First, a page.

There's a flu going, writes Gerry Moran
There’s a flu going. Actually it’s not going. It’s stopped. It’s here. Very much here. Gorging itself. Stuffing itself. Feasting on us poor humans. Us clever humans. Intelligent humans. Sophisticated humans. Humans who can split atoms. Send men to the Moon. Land machines on Mars. But who can’t subdue the flu! But then it’s hard to subdue something you cannot see.
Hands up anyone who has ever seen the flu?
Now I don’t mean that wreck of a human curled up on the couch with runny nose, bleary eyes, weary bones, sneezing, coughing and complaining. That’s your husband. He’s just the physical symptoms of the flu, the man flu - the worst possible strain of flu on the planet!
Meanwhile does anyone know what the flu actually looks like? As often as I’ve had the flu, as often as my body has been host to this ‘bug', I have never actually seen the thing. Not that I want to.
I’ve met enough unsavoury characters in my life without being introduced to a gangland of germs who think nothing of hijacking your body for a week leaving you flaked out, feeble and fragile for days afterwards.
Still and all though I have to admit to a certain curiosity as to what the flu really looks like.
Having never looked down a microscope or looked up Gray’s Anatomy (which can’t be pleasant) I assume that these hardened little criminals are despicable, ugly creatures riddled with puss and God knows what.
Perhaps not. Maybe these little blighters are ridiculously pretty, handsome even, by germ standards. Who knows, perhaps some of them are the ‘Miss Worlds’ of the virus world. Which puts a different complexion on having the flu. I mean it doesn’t seem half so bad being host to a million Miss World flu germs. Or is that being sexist?
Which begs the question – what gender is the flu? Is it male, female, undecided, indifferent or a bit of the lot! And could you figure that out by looking down a microscope?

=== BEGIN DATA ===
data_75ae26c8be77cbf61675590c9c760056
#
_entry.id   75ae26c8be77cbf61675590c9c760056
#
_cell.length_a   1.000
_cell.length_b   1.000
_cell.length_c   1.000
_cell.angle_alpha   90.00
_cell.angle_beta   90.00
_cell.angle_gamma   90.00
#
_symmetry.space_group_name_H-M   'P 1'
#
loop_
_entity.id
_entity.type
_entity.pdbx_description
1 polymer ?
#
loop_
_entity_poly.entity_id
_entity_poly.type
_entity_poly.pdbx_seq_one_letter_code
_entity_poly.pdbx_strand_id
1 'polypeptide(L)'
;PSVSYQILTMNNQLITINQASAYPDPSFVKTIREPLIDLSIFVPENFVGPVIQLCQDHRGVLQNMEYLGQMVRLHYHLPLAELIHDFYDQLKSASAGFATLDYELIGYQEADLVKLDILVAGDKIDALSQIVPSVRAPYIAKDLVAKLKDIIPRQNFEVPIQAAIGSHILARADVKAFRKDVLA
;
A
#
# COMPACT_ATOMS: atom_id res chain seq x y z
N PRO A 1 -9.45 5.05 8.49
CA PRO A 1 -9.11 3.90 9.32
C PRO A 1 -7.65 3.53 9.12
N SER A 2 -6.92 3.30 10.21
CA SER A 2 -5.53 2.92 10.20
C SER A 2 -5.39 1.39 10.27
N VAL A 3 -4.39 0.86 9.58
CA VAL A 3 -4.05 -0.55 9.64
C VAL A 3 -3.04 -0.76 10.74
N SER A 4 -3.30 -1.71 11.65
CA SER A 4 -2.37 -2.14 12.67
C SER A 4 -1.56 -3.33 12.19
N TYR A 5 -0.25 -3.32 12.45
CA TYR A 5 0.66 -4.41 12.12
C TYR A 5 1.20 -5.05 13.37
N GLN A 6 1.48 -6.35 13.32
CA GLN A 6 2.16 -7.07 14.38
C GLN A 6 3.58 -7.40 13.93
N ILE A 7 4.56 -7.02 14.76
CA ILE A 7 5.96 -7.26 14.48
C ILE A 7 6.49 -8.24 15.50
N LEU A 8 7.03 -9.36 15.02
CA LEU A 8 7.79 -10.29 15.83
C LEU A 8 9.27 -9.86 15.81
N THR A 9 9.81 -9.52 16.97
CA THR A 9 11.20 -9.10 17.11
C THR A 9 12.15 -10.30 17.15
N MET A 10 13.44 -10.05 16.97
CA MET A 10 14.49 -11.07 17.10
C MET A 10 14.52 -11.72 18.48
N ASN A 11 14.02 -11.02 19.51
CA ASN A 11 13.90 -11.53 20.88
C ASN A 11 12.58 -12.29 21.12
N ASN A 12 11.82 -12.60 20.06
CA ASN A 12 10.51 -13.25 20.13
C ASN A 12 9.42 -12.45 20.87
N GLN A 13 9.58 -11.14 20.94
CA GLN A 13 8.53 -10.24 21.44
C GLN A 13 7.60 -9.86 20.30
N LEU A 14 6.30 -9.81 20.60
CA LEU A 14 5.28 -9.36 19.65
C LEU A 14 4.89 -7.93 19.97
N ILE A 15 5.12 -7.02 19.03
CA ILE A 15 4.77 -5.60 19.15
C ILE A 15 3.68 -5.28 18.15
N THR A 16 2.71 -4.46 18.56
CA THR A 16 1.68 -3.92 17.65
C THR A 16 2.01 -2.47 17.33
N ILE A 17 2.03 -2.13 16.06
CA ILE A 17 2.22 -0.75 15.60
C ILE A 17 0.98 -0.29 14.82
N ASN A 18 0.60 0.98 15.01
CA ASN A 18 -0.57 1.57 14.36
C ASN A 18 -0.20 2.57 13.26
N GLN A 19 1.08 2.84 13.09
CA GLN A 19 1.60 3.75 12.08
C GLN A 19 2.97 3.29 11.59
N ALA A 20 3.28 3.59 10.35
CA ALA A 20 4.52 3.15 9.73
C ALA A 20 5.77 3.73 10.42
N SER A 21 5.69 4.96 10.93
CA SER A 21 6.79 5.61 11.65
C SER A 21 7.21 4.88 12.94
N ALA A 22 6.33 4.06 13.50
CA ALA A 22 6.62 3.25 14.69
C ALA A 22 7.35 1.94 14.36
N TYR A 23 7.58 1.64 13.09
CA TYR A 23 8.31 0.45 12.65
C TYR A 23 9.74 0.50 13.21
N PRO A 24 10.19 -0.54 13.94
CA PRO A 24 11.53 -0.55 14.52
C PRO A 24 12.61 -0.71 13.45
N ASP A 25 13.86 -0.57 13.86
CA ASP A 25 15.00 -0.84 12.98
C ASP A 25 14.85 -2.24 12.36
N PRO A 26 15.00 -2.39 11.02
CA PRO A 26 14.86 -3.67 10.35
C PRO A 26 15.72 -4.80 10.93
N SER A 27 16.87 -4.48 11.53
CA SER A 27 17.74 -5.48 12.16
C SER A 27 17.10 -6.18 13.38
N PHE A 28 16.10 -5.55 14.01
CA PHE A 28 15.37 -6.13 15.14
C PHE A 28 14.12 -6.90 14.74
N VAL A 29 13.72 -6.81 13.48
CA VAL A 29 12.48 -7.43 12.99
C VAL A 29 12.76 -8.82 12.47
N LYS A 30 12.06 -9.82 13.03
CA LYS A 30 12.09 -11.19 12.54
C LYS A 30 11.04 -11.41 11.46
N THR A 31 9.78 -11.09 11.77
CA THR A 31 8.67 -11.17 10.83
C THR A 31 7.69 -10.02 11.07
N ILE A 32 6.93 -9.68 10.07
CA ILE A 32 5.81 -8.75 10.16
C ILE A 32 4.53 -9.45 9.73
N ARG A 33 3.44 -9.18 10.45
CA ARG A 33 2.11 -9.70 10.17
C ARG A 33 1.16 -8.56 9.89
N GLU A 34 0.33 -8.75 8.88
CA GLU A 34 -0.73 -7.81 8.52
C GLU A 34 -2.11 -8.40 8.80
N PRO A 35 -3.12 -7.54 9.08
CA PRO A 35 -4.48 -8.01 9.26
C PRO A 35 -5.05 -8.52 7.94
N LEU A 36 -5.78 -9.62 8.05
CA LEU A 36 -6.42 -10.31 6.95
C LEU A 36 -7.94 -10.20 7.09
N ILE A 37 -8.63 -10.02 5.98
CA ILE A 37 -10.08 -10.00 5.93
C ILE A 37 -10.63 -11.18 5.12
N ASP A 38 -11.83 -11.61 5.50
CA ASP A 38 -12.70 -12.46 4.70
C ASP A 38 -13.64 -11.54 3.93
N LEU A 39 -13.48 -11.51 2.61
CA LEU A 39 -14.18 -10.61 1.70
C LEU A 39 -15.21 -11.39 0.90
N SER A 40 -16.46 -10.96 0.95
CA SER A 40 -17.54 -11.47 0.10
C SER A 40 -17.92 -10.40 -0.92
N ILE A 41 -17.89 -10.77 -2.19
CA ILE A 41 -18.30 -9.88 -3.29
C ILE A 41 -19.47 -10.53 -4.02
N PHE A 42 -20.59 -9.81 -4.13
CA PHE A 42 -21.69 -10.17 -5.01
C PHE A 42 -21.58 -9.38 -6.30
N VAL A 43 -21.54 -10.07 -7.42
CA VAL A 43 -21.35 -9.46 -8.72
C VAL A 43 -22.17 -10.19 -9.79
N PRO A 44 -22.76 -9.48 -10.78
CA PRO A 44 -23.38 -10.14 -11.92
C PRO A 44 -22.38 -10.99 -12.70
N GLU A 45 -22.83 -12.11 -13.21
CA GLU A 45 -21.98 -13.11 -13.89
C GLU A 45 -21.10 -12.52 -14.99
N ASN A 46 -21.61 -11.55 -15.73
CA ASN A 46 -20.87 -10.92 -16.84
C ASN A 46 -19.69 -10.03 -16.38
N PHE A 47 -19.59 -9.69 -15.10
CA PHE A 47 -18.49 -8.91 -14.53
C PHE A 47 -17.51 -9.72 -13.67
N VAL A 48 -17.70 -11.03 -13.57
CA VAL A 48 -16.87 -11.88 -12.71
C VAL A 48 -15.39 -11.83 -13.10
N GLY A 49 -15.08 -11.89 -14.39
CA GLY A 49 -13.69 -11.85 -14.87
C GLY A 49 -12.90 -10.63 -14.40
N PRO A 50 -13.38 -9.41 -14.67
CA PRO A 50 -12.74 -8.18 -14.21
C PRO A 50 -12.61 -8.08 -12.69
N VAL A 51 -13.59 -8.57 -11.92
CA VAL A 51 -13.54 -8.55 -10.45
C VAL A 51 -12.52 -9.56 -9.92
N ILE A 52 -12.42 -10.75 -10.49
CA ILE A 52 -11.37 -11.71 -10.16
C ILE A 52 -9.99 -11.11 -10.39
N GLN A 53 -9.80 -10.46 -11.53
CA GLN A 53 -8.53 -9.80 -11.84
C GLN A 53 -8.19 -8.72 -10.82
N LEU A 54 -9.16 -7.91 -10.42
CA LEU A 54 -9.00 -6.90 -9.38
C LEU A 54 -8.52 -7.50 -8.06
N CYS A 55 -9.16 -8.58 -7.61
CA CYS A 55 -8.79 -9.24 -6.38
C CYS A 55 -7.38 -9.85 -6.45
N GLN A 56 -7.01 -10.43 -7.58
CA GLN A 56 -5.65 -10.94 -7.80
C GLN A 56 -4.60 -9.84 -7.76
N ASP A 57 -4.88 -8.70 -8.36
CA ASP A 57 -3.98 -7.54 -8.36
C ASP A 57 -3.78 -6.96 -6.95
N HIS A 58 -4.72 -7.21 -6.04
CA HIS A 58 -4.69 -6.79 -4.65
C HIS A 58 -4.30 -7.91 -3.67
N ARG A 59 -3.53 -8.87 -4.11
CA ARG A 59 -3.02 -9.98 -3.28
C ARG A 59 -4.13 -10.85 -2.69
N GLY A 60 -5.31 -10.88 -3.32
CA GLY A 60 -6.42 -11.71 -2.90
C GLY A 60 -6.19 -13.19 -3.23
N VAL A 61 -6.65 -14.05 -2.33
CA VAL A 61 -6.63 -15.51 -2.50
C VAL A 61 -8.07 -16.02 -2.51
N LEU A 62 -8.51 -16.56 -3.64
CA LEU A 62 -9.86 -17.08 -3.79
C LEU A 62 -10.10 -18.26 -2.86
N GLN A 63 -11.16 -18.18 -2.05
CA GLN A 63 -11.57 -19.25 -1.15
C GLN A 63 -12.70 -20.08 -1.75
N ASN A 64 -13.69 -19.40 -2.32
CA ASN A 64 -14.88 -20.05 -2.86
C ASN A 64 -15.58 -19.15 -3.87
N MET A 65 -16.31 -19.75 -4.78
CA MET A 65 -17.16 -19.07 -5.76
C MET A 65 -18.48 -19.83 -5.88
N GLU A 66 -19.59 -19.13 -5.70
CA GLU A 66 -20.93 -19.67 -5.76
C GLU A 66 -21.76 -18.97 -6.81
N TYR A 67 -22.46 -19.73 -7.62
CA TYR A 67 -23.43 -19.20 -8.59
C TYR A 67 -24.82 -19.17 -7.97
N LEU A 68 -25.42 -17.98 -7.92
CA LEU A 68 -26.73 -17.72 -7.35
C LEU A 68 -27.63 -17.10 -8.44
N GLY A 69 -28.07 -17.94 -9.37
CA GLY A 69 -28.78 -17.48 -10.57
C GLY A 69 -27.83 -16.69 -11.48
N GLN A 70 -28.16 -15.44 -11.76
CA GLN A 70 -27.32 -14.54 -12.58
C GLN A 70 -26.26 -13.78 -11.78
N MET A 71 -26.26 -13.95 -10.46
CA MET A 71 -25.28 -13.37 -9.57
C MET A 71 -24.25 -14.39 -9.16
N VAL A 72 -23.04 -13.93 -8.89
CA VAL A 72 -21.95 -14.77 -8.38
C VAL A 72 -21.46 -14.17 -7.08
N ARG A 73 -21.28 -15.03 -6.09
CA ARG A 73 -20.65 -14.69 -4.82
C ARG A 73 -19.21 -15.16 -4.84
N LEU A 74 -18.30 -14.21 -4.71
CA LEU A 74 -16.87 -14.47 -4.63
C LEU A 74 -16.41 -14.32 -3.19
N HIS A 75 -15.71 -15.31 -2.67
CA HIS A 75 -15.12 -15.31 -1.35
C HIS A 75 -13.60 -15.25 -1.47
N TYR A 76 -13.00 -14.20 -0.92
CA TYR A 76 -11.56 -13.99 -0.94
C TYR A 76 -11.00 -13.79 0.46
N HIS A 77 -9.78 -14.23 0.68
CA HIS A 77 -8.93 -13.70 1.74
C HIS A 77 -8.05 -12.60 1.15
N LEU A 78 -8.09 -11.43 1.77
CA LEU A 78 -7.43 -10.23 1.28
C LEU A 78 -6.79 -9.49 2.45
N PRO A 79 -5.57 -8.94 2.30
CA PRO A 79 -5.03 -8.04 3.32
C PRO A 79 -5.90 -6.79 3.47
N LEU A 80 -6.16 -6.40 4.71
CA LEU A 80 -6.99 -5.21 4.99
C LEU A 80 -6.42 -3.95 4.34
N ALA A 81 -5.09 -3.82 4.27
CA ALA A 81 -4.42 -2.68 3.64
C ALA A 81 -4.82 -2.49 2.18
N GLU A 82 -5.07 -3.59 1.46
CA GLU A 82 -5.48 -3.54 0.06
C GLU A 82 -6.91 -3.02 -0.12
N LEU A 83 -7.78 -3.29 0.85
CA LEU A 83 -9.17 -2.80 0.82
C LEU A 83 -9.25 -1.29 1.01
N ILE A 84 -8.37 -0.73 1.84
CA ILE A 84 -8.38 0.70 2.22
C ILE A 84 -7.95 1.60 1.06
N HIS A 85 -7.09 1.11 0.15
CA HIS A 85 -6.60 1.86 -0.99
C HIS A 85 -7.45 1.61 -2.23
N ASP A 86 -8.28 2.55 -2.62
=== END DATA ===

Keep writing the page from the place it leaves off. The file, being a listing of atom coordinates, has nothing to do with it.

I am of the opinion that the flu is decidedly female. A seasoned seductress. A femme fatale of the highest order. Observe her in action.
Unlike a male virus who will boldly, and bluntly, approach you and say to your face: ‘Can I sleep with you for a week or two?’
The wily, feminine flu is a much smoother operator. Instead she sidles up to us with a civilised sniffle or two, or a little tickle in the throat, all of which seem harmless, all of which we stoically entertain but before we can say ANTIBIOTICS we’re in bed with the dame. And there we remain until such time as she has had her achy, shaky, shivering way with us.
In the meantime as family, friends and acquaintances succumb to the flu I find, miraculously enough, that I’m still standing. Running actually. To the chemists. For everything and anything that offers me relief and keeps the flu symptoms at bay. And keeps the pharmacist solvent well into the next decade.
Which raises the God awful thought that maybe the infamous flu is a conspiracy. A commercial conspiracy. A laboratory manufactured virus released into society for no other reason than to line the pockets of pharmacists and GPs.
You think it couldn’t happen? I tell you – the truth is out there.
Meanwhile this army of germs, known collectively as the flu, has laid waste half the population of our city. Cromwell didn’t wreak as much havoc and devastation.
It can be only a matter of time before I myself am laid low. I wake in the mornings now with one nostril stuffed and leap from my bed thinking: ‘Oh my God, I’ve got half the flu.’ Now half a loaf may be better than no bread but half a flu is ten times worse than the full flu.
With half a flu you clock in at work and think you can do half a day’s work. With half a flu you think you might get through a third of the day without collapsing but end up contaminating two thirds of your co-workers.
Half a flu is what really wrecks people. Half a flu we think we can handle. But we can’t. The flu, femme fatale that she is, always gets the upper hand and before you know it the two of you are in the bed together, moaning and groaning, and working up one hell of a sweat.
Sick, isn’t it?
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